The I-MASS Protocol was created for generalized distribution during mass outbreaks and in low-resource countries. To achieve maximal impact as well as ease of deployment with the lowest burden of required elements, the I-MASS treatment approach is centered on the fewest, core, high impact elements such as the drug Ivermectin, an anti-parasitic medicine that is on the WHO’s list of essential medicines, has been given 3.7 billion times around the globe, and has won the Nobel prize in 2015 for its global and historic impacts in eradicating endemic parasitic infections in many parts of the world.
Ivermectin has proven to be highly potent against COVID-19. It has shown antiviral and anti-inflammatory properties in observational and randomized controlled studies conducted throughout the world. Practitioners and Health Ministries who have adopted Ivermectin in treatment protocols report significant reductions in time to recovery, hospitalizations, and death. The use of Ivermectin as prophylaxis and prevention has also been proven in studies to reduce the spread of infection and offer protection to high-risk individuals.
Also included in the protocol are Vitamin D3, Melatonin, Aspirin, a multivitamin, a thermometer, and an antiseptic mouthwash. The evidence for supporting the other vitamins and medicine can be found here: https://covid19criticalcare.com/covid-19-protocols/medical-evidence-and-optional-medicines/.
The FLCCC peer-reviewed paper summarizing this data has been published in the American Journal of Therapeutics: https://www.ncbi.nlm.nih.gov/pmc/articles/PMC8088823/.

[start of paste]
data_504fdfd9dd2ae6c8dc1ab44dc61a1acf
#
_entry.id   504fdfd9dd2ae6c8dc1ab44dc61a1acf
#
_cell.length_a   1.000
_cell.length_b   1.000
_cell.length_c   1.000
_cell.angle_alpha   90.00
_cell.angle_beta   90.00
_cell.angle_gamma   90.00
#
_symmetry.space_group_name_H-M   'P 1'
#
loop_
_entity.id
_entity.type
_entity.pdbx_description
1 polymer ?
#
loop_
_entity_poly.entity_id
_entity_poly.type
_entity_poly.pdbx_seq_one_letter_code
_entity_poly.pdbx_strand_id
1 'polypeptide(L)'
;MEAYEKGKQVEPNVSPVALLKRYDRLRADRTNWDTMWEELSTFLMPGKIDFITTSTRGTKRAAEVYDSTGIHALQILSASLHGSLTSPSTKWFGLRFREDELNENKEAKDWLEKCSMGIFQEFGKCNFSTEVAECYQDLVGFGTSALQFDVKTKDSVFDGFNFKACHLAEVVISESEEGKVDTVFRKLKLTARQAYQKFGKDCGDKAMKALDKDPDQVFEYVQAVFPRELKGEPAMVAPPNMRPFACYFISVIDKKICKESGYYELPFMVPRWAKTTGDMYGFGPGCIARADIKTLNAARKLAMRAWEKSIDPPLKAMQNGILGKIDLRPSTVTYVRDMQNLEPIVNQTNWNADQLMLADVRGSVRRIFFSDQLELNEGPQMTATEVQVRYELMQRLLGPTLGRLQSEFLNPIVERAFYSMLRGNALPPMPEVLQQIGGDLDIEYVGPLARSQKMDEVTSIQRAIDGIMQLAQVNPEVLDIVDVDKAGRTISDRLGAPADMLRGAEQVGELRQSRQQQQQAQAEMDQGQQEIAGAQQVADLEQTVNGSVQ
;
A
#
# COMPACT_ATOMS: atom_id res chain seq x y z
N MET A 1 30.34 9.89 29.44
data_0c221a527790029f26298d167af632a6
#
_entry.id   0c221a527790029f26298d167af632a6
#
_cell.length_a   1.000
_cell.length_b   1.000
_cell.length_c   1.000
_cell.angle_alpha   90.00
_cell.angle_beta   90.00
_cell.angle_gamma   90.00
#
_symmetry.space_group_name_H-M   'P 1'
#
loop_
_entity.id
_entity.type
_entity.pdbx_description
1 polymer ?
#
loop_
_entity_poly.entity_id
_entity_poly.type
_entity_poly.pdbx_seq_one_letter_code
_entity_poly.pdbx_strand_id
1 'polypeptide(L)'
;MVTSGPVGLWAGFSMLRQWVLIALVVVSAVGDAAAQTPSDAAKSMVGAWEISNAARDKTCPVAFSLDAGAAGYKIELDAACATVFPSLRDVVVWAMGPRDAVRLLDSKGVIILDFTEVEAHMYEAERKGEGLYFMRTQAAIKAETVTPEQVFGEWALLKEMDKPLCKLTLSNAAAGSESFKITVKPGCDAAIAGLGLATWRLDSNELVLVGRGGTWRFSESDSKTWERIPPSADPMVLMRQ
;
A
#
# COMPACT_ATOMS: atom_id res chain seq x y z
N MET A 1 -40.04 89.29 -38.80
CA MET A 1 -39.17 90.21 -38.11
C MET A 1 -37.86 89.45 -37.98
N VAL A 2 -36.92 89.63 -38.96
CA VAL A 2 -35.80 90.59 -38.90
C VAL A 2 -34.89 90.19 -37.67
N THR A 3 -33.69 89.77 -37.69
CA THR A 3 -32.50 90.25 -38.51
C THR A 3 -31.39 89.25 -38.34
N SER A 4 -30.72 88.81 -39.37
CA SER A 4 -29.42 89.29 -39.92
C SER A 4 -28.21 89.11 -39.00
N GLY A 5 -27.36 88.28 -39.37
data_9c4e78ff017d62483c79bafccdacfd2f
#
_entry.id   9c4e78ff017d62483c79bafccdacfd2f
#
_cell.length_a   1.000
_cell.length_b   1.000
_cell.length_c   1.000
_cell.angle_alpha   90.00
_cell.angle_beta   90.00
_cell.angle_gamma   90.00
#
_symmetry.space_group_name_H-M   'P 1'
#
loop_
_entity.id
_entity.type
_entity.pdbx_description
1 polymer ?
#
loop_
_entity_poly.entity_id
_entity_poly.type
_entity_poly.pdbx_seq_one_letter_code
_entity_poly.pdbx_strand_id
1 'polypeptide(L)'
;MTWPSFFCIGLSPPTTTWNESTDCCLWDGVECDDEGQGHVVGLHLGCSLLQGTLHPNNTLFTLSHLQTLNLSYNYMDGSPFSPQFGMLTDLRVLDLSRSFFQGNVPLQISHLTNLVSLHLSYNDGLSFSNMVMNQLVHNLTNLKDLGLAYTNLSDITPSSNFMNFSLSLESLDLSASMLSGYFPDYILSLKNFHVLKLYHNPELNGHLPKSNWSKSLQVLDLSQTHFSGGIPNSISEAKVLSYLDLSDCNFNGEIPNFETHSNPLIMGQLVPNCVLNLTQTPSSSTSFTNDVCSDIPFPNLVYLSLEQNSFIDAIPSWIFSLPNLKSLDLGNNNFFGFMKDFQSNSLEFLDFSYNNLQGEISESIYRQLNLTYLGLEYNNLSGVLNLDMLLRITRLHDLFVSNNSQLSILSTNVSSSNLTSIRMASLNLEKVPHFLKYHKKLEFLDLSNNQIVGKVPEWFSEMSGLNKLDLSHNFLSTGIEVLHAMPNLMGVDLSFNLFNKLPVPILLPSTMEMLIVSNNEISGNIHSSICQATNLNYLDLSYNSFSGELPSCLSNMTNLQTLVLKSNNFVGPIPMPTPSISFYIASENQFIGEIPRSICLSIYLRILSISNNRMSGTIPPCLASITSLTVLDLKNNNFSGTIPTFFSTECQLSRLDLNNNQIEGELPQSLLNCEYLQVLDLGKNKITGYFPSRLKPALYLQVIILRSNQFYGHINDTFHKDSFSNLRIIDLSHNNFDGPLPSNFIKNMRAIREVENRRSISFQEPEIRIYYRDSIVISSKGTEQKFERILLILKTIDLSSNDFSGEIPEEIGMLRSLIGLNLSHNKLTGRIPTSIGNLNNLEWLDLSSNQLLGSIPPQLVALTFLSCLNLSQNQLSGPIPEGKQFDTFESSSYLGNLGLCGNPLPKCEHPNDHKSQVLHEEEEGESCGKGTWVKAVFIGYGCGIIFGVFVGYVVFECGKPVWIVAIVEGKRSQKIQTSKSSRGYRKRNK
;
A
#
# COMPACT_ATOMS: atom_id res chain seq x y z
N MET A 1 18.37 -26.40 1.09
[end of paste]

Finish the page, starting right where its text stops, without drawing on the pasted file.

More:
Further supportive information can also be found here: https://covid19criticalcare.com/ivermectin-in-covid-19/.
Additional treatment protocols for COVID-19, including for hospitalized patients, can be found at https://covid19criticalcare.com/covid-19-protocols/.
Support for Ivermectin in the use of prophylaxis can be found here: https://scivisionpub.com/pdfs/ivermectin-as-prophylaxis-against-covid19-retrospective-cases-evaluati…
Disclaimer: The safety of Ivermectin in pregnancy has not been established. Particularly the use in the 1st trimester should be discussed with your doctor beforehand.
The Long Haul COVID-19 Syndrome (LHCS) is an often debilitating syndrome characterized by a multitude of symptoms such as prolonged malaise, headaches, generalized fatigue, sleep difficulties, smell disorder, decreased appetite, painful joints, dyspnea, chest pain and cognitive dysfunction. The incidence of symptoms after COVID-19 varies from as low as 10% to as high as 80%. LHCS is not only seen after the COVID-19 infection but it is being observed in some people that have received vaccines (likely due to monocyte activation by the spike protein from the vaccine). A puzzling feature of the LHCS syndrome is that it is not predicted by initial disease severity; post-COVID-19 frequently affects mild-to-moderate cases and younger adults that did not require respiratory support or intensive care.